Silver Demand in India Pressured by Weak Rupee

By Melissa Pistilli—Exclusive to Silver Investing News

Silver demand down on India Rupee PriceThe price of silver closed out 2011 at a nearly 50 percent retracement from the $50 high it hit in April. Silver has shown rather poor price performance the past several weeks during what has historically been a stellar time for the precious metal. In the past, between November and April, both silver and gold prices tended to track higher with small occasional corrections.

The momentum that sent silver soaring to $50 an ounce earlier this year was fueled by rising investment demand around much of the world, especially in Asia. Whether or not we’ll see silver prices rallying in the next few months could largely depend on demand for physical imports of the white metal from this region, specifically China and India.

Economic growth in China is slowing and the housing market is witnessing sharp declines in nearly 70 percent of the nation’s cities, leaving less means for picking up gold and silver even at lower prices. Recent Chinese trade data shows silver imports down almost 30 percent in the year to November, according to a Reuters report which quotes Commerzbank as stating that November’s silver import total was “the lowest import volume since January 2009” while “at the same time, exports have climbed to a 12-month high of 170 tons, thus increasingly removing an important crutch from the price of silver.”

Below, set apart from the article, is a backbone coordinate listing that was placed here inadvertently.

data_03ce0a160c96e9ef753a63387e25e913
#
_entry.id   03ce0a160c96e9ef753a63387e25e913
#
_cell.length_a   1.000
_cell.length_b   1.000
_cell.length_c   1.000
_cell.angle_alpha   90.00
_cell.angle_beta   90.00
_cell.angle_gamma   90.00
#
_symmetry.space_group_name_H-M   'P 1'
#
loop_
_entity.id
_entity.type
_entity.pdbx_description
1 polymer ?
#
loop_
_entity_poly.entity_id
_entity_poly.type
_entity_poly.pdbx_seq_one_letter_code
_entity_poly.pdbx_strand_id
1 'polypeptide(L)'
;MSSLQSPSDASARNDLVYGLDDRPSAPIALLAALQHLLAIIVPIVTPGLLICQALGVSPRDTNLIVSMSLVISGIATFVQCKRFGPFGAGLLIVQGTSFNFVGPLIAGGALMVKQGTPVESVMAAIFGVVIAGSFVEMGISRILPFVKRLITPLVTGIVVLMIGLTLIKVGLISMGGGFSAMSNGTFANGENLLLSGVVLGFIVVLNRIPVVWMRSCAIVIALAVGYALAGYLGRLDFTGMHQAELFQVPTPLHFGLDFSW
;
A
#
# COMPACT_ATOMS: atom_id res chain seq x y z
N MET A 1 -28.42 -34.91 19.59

The approaching Chinese New Year should be price supportive for gold and silver as demand for bars and coins—traditional gifts—heats up.

But higher prices in India are proving price negative for silver as a weakening rupee—the US dollar has gained about 17 percent against the Indian currency since March of 2011—makes the metal much more expensive for Indian buyers and this has major implications for the silver market.

India is the world’s largest consumer and importer of the precious metal and the third largest industrial user behind the US and Japan. In 2008, silver investment demand from India posted a record total of 3,200 tonnes in 2008; however, silver imports to India for 2011 are expected to be slightly lower than last year’s total of 3,030 tonnes.

Despite the recent drop in gold and silver prices in the international markets, prices for precious metals in India still remain at a premium and buyers are holding out for cheaper prices, even during the lead up to the Indian wedding season, stunting demand.

India’s once surging economy is suffering under the weight of the financial crisis afflicting much of the western world, leading to the depreciation of the country’s currency as capital flows out of the Indian equities market. Analysts are pointing to the nation’s growing deficit, rising inflation and slowing economic growth as major factors in the loss of value in the rupee, the worst performing currency in Asia in 2011.